The short answer is no. The long answer is yes.
The Human Centipede (First Sequence) is a movie about a deranged German doctor who excelled at separating Siamese twins, but is now obsessed with joining humans through the gastronomical system, i.e. mouth to anus. He manages to do so with three unsuspecting victims, whose suffering we witness for the rest of the movie. In his review, film critic Roger Ebert refused to apply a rating, explaining, “The star rating system is unsuited to this film”.
It's a bad movie. There's barely any character development, there isn't really a story, the acting is mediocre, and, you know what? It's not even that gross. The level of squeamishness isn't much more past the extent of seeing a bull's horn go through a guy's chin and come out of his mouth. Most of us have seen that, and “ew” was all it was. The psychological layer of suffering and cruelty is missing, the movie doesn't haunt you — I remember my body ached from watching Babel at the theater, because I was so stressed out about the situation the characters were in, but nothing of that sort happened with this one.
I experienced a great dilemma. I'm entirely convinced that the film's “badness” was intended. You wouldn't notice it if you weren't trying to, but the filmmakers exercise great precision and control when needed, so why the hell would they make the bad parts so plainly bad? For example, the two female leads were pretty convincing once their suffering began*, but their acting was a little blatant in the scenes before their misadventure. My own guess is that the “badness” is not only a nod to the tradition of B grade horror films, but that the film was made in somewhat of a jest, in a realm where a certain acquired sense of humor exists and makes sense (twisted Japanese films, obviously).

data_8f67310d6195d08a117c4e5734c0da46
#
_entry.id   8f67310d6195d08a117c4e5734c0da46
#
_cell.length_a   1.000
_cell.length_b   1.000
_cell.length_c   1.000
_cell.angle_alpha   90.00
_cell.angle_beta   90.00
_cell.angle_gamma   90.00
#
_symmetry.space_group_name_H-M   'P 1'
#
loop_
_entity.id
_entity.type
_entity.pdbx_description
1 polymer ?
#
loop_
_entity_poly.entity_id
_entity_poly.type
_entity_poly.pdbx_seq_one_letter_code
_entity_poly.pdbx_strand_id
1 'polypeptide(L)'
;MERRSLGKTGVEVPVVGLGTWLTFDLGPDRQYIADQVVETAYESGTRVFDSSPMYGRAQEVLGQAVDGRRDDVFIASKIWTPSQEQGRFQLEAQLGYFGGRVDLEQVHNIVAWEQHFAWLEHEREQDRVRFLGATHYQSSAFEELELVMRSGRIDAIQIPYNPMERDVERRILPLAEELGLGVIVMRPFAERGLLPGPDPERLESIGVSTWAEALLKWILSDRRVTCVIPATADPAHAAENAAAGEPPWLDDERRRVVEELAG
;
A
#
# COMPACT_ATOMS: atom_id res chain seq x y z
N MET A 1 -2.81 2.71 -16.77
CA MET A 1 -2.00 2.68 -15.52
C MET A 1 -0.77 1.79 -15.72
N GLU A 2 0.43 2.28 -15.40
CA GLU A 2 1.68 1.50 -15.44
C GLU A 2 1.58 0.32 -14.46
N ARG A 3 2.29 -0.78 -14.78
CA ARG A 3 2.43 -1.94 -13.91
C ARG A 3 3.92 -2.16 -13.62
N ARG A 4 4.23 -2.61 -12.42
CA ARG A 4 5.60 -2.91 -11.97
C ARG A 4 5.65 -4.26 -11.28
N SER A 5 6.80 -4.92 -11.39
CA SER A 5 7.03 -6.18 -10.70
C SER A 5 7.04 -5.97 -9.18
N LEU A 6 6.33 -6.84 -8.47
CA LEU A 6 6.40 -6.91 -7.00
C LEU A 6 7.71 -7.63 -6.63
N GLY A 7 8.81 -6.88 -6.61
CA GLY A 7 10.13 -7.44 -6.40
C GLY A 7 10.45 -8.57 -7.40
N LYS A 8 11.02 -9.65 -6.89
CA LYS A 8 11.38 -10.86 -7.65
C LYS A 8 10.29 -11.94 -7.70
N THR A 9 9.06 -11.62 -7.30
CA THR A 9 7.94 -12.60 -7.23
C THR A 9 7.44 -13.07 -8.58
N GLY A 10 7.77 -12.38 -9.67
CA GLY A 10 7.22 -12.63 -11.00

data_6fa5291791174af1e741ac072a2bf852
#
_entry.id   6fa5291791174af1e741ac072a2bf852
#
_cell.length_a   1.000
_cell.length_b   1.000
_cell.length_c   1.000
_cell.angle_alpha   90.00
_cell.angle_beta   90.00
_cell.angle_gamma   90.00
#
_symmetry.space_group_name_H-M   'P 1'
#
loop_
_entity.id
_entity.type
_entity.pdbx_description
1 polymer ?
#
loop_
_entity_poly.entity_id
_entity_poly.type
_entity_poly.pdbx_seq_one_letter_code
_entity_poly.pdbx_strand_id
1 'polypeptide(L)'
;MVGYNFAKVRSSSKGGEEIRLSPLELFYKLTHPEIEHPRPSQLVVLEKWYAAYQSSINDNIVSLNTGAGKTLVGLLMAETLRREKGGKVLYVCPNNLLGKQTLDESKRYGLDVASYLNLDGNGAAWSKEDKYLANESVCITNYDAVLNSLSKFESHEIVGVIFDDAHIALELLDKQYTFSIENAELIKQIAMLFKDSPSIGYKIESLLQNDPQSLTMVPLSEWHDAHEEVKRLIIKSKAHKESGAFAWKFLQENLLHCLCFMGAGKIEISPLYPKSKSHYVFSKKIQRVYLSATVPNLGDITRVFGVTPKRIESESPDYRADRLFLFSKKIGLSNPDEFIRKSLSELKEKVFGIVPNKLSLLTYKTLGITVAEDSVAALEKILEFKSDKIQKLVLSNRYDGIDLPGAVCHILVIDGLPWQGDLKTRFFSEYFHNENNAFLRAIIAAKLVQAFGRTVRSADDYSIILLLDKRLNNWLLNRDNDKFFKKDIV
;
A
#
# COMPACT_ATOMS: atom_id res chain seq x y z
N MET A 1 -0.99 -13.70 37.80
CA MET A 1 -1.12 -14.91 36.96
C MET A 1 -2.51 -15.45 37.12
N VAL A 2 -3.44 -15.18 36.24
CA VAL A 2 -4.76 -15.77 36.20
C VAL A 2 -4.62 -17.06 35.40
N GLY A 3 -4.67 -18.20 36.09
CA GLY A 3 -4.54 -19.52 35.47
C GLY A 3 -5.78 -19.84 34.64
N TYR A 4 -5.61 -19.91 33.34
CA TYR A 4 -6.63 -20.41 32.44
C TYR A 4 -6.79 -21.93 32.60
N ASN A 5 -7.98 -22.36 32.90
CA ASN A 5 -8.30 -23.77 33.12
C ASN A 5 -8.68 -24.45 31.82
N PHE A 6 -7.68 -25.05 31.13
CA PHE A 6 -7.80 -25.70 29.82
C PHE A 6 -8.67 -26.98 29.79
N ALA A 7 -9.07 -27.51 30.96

There are signs throughout the movie to indicate the half-seriousness. After all, Tom Six, the Dutch writer and director of the film, came up with the idea of a human centipede from a joke he made, that child molesters should have their mouths joined to the anus of a truck driver. That he recognized the genius of a “human centipede” idea and consulted a doctor on medical accuracy is commendable (“100% medically accurate”). That he didn't tell the investors what the movie was really about until after the fact is hilarious. That next year he's releasing a sequel called The Human Centipede (Full Sequence), with a 12-human centipede, is pure comedy. But that the movie alludes to World War II? Confusing!
My conclusion is that the film wants to play with your head. It wants to say, “let's go on a mind adventure”. So here's the biggest pay off: Watch the movie to find out what your reaction will be, having seen it with your own eyes. It'll be like going to the shrink for $12.50. Self discovery. Learn a thing or two about yourself.
But if you don't watch it, you won't be missing a thing.
*Several female actors walked out of the audition when they realized the nature of the film. Hats off to Ashley C. Wiliams and Ashlynn Yennie for ending up as the fearless female leads. Though we saw it in a tiny room at IFC, the room was surprisingly full. One person walked out before the gross parts really began, probably
because the movie's first few scenes don't suggest a serious tone.